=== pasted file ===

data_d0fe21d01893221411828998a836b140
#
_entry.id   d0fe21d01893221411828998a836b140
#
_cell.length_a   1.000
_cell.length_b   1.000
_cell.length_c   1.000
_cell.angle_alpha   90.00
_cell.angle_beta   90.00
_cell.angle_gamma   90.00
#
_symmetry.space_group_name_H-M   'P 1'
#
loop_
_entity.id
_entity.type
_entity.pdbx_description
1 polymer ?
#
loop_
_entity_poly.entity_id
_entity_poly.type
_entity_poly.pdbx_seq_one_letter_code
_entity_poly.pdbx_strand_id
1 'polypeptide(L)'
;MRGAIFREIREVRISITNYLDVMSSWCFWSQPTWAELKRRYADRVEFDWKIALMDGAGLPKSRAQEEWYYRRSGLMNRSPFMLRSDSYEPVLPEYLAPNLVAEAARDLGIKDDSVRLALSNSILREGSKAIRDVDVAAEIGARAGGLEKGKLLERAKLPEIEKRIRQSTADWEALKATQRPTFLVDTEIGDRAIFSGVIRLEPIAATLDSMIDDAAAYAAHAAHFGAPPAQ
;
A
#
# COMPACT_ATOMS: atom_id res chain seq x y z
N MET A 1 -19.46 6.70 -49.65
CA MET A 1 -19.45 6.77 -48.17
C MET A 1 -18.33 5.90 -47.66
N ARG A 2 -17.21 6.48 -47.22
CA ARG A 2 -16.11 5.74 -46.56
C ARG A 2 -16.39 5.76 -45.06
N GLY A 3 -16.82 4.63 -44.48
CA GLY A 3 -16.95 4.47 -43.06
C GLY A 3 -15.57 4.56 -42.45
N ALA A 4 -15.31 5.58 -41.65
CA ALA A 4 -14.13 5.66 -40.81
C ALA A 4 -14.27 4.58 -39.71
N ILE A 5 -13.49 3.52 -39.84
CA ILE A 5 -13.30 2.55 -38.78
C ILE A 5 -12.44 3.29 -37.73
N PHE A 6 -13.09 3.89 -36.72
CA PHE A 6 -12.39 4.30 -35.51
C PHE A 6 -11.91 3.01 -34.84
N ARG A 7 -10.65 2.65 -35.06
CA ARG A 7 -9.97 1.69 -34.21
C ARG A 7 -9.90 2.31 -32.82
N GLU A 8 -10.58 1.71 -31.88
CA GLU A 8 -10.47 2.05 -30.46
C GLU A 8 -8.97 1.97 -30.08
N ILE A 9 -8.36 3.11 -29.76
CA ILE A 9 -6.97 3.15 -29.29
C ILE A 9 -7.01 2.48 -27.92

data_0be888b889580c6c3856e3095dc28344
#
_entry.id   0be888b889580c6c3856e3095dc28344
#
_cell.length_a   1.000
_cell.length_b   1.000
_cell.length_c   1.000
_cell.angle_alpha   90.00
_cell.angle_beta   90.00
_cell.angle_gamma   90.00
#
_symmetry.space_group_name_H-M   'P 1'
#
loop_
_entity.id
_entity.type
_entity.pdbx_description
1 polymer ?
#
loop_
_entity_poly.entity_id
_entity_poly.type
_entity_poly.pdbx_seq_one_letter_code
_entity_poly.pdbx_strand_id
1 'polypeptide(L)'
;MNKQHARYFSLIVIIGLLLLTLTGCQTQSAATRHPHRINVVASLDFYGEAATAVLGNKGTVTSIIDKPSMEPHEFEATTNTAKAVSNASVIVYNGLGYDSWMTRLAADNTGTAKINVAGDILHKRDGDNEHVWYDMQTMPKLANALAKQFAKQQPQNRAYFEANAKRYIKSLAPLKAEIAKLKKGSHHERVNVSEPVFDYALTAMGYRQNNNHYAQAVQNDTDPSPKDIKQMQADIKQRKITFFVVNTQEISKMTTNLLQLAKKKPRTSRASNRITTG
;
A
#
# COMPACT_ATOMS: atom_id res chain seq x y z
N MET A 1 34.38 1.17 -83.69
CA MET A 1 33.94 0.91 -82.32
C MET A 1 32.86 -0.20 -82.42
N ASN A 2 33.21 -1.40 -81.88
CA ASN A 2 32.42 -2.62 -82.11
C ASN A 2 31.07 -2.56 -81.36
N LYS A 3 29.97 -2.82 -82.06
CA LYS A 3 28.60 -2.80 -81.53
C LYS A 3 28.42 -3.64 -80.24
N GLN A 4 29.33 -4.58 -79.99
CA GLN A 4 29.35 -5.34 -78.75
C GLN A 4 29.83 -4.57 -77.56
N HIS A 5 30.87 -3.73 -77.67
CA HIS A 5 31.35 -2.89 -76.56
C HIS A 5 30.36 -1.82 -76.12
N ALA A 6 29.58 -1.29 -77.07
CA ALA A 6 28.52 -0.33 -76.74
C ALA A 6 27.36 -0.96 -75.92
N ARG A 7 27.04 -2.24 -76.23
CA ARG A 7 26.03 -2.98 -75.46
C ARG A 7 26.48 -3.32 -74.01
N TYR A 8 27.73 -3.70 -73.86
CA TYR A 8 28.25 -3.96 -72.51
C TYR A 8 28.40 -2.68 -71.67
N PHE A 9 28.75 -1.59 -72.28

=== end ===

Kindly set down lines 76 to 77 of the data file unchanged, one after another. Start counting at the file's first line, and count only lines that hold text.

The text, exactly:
#
loop_